Dogs and humans with diabetes may get relief from frequent injections

An engineering breakthrough in Type 1 diabetes could help dogs and humans alike. The disease affects about one in every 100 companion animals in the U.S., including dogs and cats, and approximately 1.25 million American children and adults. Purdue engineers in collaboration with the Indiana University School of Medicine, with funding from the National Science Foundation, are developing a new therapy that could replace the need for daily insulin injections for both canines and humans. The therapy has the potential to reduce the number of shots to one every few months. This breakthrough could make managing the disease much easier.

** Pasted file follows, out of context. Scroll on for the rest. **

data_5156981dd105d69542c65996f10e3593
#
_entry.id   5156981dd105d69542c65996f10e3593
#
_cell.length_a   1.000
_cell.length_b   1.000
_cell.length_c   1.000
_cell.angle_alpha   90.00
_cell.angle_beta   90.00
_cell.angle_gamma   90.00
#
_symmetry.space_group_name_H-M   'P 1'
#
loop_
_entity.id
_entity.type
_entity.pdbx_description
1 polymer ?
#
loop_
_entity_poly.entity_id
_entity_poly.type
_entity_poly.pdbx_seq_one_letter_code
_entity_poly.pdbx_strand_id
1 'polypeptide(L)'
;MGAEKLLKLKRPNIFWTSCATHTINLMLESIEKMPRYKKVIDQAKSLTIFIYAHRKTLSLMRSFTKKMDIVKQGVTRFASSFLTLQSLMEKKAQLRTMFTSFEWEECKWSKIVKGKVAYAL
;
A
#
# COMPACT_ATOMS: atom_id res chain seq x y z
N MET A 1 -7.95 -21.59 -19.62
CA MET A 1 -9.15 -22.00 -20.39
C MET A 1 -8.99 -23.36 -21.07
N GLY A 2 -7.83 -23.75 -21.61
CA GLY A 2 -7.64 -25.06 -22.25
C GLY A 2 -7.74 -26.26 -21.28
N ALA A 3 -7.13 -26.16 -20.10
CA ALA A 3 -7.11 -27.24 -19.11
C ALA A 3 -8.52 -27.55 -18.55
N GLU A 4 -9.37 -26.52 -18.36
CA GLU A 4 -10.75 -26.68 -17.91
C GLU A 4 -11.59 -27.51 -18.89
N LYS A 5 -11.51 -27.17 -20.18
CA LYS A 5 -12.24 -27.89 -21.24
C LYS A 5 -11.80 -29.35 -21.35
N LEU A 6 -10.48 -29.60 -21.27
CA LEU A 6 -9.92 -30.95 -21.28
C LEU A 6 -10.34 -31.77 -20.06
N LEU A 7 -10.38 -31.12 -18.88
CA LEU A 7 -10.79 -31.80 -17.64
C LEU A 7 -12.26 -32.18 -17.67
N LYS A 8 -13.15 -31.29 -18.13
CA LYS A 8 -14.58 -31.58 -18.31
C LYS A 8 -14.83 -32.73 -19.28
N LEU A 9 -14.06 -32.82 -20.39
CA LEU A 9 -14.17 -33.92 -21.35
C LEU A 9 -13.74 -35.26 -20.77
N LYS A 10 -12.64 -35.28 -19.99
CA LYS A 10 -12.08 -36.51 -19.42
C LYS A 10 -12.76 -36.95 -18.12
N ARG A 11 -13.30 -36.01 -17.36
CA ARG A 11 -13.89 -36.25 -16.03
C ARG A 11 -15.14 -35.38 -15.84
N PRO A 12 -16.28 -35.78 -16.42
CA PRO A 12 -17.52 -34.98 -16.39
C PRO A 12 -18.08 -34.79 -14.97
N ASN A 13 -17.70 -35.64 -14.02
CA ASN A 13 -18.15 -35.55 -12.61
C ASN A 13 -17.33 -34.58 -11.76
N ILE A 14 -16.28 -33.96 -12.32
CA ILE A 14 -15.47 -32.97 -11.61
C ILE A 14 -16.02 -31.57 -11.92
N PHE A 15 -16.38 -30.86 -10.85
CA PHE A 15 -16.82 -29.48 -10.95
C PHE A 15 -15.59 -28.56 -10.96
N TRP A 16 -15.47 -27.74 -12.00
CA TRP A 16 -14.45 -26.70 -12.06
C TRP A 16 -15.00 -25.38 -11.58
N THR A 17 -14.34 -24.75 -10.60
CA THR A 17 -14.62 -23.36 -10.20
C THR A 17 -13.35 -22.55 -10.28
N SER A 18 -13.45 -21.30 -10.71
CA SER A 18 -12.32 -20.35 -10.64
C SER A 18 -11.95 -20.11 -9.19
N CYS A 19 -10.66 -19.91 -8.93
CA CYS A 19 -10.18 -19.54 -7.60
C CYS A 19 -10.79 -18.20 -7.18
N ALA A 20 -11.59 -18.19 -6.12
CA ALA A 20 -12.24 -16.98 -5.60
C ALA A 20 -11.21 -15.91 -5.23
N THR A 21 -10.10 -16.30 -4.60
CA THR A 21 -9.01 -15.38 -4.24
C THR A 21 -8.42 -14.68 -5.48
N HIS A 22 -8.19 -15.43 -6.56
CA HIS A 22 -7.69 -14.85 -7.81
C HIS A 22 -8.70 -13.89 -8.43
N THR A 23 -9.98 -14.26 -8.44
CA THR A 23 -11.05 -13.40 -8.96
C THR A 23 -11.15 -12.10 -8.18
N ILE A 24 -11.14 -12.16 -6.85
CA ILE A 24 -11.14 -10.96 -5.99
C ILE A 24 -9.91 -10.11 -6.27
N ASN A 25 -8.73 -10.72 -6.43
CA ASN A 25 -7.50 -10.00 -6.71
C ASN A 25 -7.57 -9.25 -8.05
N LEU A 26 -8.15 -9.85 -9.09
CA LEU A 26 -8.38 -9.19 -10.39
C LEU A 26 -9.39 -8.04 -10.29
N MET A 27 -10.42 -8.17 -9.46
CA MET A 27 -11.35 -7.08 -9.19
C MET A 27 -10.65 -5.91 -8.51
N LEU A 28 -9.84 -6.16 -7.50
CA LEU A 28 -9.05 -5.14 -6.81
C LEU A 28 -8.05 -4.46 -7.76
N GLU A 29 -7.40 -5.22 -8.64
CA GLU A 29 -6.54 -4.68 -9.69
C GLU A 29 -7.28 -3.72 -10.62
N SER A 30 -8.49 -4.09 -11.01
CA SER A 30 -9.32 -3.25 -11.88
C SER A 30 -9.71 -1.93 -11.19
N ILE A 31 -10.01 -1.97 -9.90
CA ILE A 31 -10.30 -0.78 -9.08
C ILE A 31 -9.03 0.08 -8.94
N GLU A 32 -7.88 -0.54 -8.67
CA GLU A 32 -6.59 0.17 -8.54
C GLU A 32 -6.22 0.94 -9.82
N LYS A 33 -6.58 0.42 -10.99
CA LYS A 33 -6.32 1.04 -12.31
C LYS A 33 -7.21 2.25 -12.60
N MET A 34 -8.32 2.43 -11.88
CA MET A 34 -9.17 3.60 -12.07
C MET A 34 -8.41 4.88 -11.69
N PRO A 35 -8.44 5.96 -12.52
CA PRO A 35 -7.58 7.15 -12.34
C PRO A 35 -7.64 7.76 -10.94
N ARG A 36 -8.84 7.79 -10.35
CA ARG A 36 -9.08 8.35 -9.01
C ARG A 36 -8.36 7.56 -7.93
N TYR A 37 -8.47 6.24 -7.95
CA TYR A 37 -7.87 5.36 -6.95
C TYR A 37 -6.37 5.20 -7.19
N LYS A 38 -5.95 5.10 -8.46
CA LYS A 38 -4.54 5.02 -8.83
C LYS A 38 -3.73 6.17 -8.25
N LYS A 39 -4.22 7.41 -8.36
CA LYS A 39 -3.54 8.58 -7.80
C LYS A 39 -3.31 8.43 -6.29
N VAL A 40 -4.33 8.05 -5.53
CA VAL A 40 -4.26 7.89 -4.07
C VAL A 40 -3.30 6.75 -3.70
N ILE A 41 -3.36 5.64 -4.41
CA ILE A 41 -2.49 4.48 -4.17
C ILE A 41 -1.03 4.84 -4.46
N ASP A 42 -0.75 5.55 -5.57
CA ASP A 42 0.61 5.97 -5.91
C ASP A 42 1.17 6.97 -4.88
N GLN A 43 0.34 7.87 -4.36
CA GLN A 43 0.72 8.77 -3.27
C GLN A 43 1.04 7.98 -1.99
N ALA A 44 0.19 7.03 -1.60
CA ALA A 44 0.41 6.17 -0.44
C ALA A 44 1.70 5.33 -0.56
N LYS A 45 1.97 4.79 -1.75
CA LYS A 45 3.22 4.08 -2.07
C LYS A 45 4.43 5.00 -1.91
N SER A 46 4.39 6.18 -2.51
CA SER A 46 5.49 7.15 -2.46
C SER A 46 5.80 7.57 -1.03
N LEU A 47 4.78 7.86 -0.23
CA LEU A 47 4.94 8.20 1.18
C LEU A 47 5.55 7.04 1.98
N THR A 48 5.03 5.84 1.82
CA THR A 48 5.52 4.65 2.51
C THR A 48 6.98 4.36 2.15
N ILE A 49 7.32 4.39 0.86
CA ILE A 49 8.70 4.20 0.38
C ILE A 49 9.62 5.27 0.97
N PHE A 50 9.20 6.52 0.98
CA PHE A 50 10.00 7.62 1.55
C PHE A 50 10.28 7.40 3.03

Provided by National Science Foundation

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